Galatians 5:19-25 Now the works of the flesh are evident, which are: adultery, fornication, uncleanness, lewdness, idolatry, sorcery, hatred, contentions, jealousies, outbursts of wrath, selfish ambitions, dissensions, heresies, envy, murders, drunkenness, revelries, and the like; of which I tell you beforehand, just as I also told you in time past, that those who practice such things will not inherit the kingdom of God.

But the fruit of the Spirit is love, joy, peace, longsuffering, kindness, goodness, faithfulness, gentleness, self-control. Against such there is no law. And those who are Christ’s have crucified the flesh with its passions and desires. If we live in the Spirit, let us also walk in the Spirit.

So what does the fruit inspection turn up? Does this woman live for God, or does she sow to the flesh? Does she live to please God or does she live to please herself? Does she wallow in unrepentant sin, or does she merely have a few areas she’s struggling in? I can’t tell you that. But God can.

Furthermore, check our your son’s fruit while you’re at it, especially concerning whether his fruit ever indicated he had truly submitted to Christ as His Lord. It’s possible this woman is dragging him down—it’s also possible he never really had Christ at the center of his life to begin with, in which case breaking them up wouldn’t do any good even if it were possible. The God I know would be apt in that case to turn him over to her, letting him reap the wages of sin until he gets so sick of himself he’s willing to surrender the throne of his heart to Christ our Lord.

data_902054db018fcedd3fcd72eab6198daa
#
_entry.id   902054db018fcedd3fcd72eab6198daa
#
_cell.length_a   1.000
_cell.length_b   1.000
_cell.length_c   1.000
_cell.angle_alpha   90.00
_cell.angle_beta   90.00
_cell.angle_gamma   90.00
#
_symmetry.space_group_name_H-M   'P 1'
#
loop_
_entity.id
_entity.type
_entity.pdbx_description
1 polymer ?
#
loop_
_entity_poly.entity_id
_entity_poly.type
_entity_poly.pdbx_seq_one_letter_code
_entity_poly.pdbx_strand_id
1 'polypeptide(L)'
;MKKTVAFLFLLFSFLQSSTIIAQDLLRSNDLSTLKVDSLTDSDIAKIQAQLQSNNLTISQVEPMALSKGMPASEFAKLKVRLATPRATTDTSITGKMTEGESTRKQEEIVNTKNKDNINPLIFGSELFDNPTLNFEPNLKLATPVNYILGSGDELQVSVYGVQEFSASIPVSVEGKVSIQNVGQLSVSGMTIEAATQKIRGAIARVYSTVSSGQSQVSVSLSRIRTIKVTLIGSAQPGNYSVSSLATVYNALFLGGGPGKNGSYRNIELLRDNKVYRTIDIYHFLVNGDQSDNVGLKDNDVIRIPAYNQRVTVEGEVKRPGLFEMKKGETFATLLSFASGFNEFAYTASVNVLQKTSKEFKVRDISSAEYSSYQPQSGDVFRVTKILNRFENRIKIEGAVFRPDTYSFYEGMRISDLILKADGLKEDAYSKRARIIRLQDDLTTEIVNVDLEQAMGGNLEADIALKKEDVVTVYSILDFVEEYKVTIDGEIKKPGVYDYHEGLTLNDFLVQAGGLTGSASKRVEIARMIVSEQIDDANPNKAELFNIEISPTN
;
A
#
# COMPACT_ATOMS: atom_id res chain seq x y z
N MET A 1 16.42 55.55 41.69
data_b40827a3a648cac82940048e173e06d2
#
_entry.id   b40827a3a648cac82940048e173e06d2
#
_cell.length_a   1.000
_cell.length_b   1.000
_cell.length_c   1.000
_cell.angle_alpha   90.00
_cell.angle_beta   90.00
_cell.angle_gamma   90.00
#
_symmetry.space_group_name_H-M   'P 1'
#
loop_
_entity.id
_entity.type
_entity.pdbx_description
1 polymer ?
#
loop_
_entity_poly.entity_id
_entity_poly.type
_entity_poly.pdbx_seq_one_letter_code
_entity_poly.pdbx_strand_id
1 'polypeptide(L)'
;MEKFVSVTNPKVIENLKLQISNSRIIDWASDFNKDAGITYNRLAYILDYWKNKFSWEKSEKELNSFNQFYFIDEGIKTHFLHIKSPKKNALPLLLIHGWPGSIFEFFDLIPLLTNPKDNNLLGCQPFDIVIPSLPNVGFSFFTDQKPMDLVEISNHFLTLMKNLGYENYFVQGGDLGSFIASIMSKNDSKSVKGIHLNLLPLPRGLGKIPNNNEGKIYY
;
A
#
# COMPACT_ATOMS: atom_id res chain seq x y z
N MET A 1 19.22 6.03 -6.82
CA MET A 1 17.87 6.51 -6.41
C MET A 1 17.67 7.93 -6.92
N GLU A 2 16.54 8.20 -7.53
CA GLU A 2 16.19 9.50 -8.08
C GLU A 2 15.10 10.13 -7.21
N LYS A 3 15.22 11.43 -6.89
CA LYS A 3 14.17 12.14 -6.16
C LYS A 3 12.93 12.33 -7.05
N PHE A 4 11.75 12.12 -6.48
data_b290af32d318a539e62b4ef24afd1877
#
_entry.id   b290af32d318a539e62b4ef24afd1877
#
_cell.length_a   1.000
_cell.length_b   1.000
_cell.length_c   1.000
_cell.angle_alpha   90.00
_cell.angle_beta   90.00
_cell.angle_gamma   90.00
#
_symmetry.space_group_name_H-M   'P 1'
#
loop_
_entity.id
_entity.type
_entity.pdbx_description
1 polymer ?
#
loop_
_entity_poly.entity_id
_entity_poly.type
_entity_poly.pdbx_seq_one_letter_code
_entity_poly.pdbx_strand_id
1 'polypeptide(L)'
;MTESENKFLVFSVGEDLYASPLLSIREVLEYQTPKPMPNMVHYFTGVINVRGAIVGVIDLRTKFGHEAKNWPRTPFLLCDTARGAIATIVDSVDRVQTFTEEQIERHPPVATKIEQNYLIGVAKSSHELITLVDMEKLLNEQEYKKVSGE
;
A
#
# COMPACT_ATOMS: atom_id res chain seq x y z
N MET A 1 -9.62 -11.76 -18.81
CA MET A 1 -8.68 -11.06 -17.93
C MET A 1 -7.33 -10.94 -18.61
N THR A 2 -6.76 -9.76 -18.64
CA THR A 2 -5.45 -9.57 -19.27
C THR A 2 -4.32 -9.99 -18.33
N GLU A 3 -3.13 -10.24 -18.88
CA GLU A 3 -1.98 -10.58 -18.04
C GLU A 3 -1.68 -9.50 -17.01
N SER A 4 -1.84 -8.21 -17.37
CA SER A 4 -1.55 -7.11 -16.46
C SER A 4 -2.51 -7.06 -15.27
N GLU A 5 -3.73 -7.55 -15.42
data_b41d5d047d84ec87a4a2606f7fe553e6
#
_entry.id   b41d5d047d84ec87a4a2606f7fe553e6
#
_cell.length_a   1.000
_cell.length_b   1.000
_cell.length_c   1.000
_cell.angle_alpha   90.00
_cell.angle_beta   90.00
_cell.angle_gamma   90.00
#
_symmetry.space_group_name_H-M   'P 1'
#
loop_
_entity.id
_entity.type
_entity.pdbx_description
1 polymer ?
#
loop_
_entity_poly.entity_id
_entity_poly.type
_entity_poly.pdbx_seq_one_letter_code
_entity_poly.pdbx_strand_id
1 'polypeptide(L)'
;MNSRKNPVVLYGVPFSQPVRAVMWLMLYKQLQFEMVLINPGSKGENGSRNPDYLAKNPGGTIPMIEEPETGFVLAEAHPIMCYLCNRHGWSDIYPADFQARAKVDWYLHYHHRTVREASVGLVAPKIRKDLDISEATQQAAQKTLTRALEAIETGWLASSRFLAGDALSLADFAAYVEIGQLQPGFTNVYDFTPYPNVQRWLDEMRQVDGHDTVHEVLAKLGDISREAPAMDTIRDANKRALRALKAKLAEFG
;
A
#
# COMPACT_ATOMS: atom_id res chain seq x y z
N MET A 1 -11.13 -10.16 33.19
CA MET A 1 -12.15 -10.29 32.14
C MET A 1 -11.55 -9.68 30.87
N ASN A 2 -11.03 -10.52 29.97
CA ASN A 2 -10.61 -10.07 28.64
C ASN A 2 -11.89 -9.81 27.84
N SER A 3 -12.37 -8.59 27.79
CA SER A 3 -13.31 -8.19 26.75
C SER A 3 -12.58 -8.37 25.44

It also won’t hurt to check yourself while you’re fruit inspecting. Ask God to show you if any of her accusations against you have truth to them. If so, you can make a huge difference by showing yourself willing to apologize for what you bring to the table. It could also open up an opportunity to discuss your concerns with him.

I’m afraid I’m not familiar enough with the books on the subject to give any a seal of approval. Still, you would probably find a bible study on the love chapter or the fruits of the spirit beneficial. Your church library might have something and I’m sure your local Christian bookstore would be happy to assist.

I did a quick search on Amazon, though, and this sounds like a title you might find helpful: The Mother-in-Law Dance: Can Two Women Love the Same Man and Still Get Along? by Annie Chapman Especially since it got several complaints by secular readers for it’s Christian content.

The publisher’s unfamiliar here, but Amazon indicates this is a Christian Title: Just Call Me Mom: Practical Steps to Becoming a Better Mother-In-Law by Mary Tatum

And this one’s from Thomas Nelson, a Christian publisher: 52 Ways to Be a Great Mother-In-Law by Claudia Arp

In Christ,
Andrea